U.S. Pat. No. 5,390,229, to Grodzins, Lee, and unassigned, describes a device for measuring the areal density, in mass per unit area, of a target element having L electrons, the target element being near the surface of a substrate, the target element being covered by layers of covering material that do not contain the target element, having a source means of photons, with energies at least greater than the L binding energy of the target element, that will induce or fluoresce Lα and Lβ x-rays from the target, a detector means to measure the intensity distribution of the spectrum of photons emitted from the surface containing the target element, the detector means having sufficient energy resolution to separately measure the Lα and Lβ x-rays emitted from the target element, a radiation shield means to isolate the detector from direct radiations from the source of photons, an output means to record and display the deduced value of the areal density of the target element, the device including an electronic/computer means for determining the areal density of the target element from the measured intensities of the Lα and Lβ x-rays wherein mZ is the areal density of the target element, mS is the areal density of a standard of known areal density of the target element, IL.sbsb.α and IL.sbsb.β are the measured intensities of the Lα and Lβ x-rays emitted by the target element, IL.sbsb.αS and IL.sbsb.βS are the measured intensities of the Lα and Lβ x-rays emitted by the standard of known areal density of the target element, R1 is the ratio of mass attenuation coefficients for the Lα to the Lβ x-rays and is effectively the same value for all materials, and R2 is the ratio of the mass attenuation coefficients for the initiating radiation to the Lβ radiation and is effectively the same value for all materials.

U.S. Pat. No. 5,278,885, to Davis, et. al., and assigned to Bridgestone Corp, describes a method of analyzing an identifiable rubber article having a rubber-based material and an X-ray fluorescable material, using the steps of irradiating the material with a fluorescence-inducing wavelength and analyzing the fluorescence emission data of the material.

U.S. Pat. No. 4,652,395, to Marcina, et. al., and assigned to The W. W. Henry Co., describes a film-forming, viscous composition having a liquid diluent containing from 30 to 90 parts by weight of a film-forming resin in which is dispersed solid, discrete fluorescent taggant particles in an amount from 0.1 oz. to 5 pounds per gallon of the composition. The particles are insoluble in the diluent and being formed of fluorescent dyed powder dispersed in a solid transparent plastic binder resin and being readily discernible when the film is exposed to ultraviolet light.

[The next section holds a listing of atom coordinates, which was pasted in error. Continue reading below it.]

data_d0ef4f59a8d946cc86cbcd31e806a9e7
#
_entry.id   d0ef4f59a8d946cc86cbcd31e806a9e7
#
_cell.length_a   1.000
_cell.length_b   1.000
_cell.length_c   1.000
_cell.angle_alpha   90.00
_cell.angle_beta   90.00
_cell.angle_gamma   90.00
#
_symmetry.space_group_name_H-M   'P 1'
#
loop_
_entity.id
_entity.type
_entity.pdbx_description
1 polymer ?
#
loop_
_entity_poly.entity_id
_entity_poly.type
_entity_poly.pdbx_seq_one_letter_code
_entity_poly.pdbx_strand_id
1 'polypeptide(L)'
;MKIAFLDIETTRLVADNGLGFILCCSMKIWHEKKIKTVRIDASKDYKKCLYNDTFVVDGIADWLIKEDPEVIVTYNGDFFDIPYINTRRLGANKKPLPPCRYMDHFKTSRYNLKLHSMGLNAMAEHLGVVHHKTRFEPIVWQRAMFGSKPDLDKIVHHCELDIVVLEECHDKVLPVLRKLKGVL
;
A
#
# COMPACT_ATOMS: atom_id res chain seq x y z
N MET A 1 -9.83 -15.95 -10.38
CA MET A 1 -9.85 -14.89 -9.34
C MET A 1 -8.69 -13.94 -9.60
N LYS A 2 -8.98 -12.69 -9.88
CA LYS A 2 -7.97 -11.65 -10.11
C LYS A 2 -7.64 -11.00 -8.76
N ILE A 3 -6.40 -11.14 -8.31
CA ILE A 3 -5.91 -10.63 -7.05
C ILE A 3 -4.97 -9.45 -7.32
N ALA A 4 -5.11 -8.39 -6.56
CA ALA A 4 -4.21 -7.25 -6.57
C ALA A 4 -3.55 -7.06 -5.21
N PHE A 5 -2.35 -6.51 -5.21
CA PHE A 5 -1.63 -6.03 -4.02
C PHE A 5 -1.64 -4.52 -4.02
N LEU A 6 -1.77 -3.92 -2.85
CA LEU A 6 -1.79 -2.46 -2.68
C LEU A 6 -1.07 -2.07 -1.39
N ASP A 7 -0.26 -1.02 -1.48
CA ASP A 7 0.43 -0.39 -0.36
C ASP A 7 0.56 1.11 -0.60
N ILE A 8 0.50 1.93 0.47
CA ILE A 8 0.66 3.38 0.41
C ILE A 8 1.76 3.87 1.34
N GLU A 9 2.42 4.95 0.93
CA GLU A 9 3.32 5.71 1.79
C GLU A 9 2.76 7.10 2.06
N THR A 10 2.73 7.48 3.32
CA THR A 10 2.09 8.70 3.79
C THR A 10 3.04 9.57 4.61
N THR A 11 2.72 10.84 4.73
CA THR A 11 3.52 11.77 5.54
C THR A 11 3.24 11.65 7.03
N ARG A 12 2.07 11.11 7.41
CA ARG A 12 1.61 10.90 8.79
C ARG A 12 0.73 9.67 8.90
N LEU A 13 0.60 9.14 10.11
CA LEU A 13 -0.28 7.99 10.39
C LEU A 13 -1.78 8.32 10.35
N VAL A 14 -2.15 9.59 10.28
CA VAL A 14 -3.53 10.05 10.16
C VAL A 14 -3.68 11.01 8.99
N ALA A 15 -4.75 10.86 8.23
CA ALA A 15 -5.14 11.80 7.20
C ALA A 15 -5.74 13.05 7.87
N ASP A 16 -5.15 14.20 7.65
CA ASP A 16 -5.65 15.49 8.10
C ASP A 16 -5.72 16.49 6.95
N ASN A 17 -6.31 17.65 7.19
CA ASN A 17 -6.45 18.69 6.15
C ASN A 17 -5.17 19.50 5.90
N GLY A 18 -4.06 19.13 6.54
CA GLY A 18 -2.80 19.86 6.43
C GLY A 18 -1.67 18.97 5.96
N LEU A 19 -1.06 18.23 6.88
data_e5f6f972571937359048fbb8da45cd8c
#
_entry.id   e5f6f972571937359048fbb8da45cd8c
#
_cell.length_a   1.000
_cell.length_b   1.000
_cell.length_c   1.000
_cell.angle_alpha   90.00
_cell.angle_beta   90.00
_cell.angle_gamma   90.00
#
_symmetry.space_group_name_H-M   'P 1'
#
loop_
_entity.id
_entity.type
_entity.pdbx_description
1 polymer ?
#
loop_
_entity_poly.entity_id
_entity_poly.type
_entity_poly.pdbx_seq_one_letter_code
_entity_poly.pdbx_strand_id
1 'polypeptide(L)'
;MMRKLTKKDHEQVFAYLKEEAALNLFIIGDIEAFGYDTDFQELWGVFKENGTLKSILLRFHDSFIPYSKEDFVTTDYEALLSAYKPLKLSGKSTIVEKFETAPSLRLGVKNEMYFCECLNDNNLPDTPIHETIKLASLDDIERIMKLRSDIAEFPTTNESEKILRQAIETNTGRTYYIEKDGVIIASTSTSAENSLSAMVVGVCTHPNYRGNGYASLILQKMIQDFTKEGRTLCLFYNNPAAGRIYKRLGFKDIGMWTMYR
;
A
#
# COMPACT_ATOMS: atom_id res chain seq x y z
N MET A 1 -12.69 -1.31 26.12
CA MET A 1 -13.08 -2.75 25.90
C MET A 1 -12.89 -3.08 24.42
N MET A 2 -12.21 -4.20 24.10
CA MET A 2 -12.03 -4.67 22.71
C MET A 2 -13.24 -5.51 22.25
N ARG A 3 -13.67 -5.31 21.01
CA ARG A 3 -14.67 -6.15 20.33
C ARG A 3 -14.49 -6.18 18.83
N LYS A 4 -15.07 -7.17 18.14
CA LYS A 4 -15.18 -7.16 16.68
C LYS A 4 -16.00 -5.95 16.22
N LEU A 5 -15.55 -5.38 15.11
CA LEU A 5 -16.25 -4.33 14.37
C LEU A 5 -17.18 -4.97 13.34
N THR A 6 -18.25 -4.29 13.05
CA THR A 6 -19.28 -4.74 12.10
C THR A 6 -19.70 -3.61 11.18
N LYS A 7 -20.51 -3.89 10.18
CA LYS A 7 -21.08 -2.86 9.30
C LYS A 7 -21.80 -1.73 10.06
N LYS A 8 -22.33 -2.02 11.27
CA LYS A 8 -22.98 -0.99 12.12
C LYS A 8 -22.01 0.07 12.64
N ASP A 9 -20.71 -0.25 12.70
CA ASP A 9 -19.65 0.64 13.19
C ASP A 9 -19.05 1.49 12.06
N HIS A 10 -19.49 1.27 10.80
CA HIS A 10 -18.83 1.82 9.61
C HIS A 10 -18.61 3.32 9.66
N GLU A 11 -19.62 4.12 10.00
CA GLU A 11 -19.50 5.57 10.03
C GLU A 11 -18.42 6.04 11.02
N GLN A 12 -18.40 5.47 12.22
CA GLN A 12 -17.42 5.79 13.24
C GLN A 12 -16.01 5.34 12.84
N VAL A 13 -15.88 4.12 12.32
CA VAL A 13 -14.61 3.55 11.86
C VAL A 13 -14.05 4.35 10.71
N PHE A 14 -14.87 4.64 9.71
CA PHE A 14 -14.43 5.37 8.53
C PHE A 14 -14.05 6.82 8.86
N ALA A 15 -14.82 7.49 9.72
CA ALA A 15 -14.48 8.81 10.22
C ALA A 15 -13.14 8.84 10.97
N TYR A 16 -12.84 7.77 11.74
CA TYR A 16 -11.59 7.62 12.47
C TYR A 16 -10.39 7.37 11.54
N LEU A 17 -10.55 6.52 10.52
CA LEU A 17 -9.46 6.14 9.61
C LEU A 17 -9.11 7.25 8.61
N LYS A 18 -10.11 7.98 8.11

U.S. Pat. No. 6,432,715, to Nelson, et. al., and assigned to IsoTag Technology, Inc., describes an encoded microparticle comprising at least three layers made distinguishable from each other by the incorporation of different dyes and/or pigments in the layers, at least one of the layers carrying at least two dyes and/or pigments further distinguishable from each other, at least one of the at least two dyes and/or pigments having a near infrared fluorophore.

U.S. Pat. No. 7,157,140, to Hoppe, Karl M., and assigned to RTP Company, describes a malleable thermoplastic composite having a base resin with a thermoplastic having a melt flow index of greater than about 1000 dg/min pursuant to ASTM D1238-98; and a particulate material having a density greater than about 2.5 g/cm3 blended with the thermoplastic polymer at a concentration of between 60 percent by weight and about 99 percent by weight of the composite material and having an aspect ratio of less than about 50.

U.S. Pat. No. 6,030,657, to Butland, et. al., and assigned to DNA Technologies, Inc., describes a method for labeling an object for its identification, which contains the steps of encapsulating with an encapsulant a biologic marker labeled with an agent that emits selected detectable wavelengths of energy when exposed to infrared radiation (IR) and associating the labeled marker with the object, whereby, the object to be identified can be exposed to IR and emitted select wavelengths of energy from the agent are detected.

U.S. Pat. No. 6,007,744, to Nacker, Wayne Earl, and assigned to Morton International, Inc., describes a method of tagging a liquid product and identifying the tagged product providing a marker compound having an identifying chemical moiety having at least one strong absorption peak within the UV-visible-IR spectra and at least one polymerizable chemical moiety, tagging a liquid with the marker compound, in a specimen of the liquid, polymerizing the marker compound, and identifying the marker compound in the polymerized product according to the absorption peak of the identifying chemical moiety.

U.S. Pat. No. 6,005,915, to Hossain, et. al., and assigned to Advanced Micro Devices Inc., describes an apparatus for determining the roughness of a target surface having an X-ray source adapted to produce a plurality of primary X-ray photons, wherein the plurality of primary X-ray photons forms a primary X-ray beam, and wherein the primary X-ray beam is incident upon the target surface. There is an X-ray detector positioned to receive primary X-ray photons scattered by the target surface, wherein the X-ray detector is adapted to produce a detector output signal proportional to energy levels of received X-ray photons; and a computer system coupled to receive the detector output signal and adapted to determine the roughness of the target surface based upon the number of primary X-ray photons scattered by the target surface and received by the X-ray detector within a predetermined exposure time.